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Review: Web Application Firewalls

Think you know what Web sites are running on your servers? So did we. Then we started testing Web application firewalls and saw requests coming in for a site we didn't recognize--and which, by the way, was vulnerable. We assumed a vendor had left old data on an appliance under test, but all the vendors we asked insisted this was not the case. So we did an NSLOOKUP, and lo and behold, discovered one of our programmers was running a nonprofit Web site on our development server.



Heed the voice of experience--if you want to know exactly what's going on with your Web servers, a Web application firewall, or WAF, is worth every penny. Available in software or appliance form, WAFs work at the application layer, using deep-packet inspection to reveal the inner workings of Web applications while thwarting attacks made possible by insecure programming.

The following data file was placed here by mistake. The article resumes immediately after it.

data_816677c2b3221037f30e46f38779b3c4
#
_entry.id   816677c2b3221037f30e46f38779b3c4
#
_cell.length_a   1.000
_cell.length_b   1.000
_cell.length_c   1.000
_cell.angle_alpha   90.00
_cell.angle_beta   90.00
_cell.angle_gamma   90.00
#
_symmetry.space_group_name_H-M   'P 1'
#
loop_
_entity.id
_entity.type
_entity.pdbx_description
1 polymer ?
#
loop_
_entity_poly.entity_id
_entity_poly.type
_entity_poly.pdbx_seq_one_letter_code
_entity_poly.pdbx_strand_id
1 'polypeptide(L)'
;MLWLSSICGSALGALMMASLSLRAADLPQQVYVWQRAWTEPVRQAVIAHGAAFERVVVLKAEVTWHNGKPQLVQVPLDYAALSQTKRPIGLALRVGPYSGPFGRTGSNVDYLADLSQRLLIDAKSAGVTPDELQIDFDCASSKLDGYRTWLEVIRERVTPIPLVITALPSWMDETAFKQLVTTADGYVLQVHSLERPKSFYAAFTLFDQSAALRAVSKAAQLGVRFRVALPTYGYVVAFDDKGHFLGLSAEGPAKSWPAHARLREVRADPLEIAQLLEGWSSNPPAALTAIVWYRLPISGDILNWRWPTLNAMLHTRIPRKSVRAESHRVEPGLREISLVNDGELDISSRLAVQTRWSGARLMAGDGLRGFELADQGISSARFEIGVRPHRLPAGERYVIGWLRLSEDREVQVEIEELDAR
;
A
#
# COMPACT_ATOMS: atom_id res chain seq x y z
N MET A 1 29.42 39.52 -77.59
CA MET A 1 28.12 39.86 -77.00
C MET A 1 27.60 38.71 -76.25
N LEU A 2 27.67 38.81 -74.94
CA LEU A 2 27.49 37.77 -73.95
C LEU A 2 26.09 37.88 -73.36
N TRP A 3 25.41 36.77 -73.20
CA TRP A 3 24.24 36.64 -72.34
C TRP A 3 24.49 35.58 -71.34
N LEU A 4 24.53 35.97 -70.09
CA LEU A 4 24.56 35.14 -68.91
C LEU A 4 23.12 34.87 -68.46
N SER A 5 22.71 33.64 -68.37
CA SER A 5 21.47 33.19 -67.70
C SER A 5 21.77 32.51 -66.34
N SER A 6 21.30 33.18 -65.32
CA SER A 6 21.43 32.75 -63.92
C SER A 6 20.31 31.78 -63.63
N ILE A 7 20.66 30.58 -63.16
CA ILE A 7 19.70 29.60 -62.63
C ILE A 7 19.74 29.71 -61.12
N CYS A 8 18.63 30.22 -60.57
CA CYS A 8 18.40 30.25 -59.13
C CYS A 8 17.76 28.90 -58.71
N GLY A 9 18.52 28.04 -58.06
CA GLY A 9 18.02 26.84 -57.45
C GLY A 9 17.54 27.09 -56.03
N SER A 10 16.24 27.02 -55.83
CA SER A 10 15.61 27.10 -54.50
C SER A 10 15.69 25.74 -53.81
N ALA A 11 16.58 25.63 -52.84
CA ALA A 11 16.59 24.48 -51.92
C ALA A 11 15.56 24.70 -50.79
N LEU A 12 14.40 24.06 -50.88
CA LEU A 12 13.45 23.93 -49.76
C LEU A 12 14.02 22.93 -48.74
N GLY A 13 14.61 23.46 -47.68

We invited WAF appliance vendors to send gear to our Syracuse University Real-World Labs®. We specified that products must inspect HTTP traffic and make decisions at the application layer to detect and stop common Web attacks, including SQL injection, buffer overflows, form-field manipulation, session hijacking, path traversal and forceful browsing.

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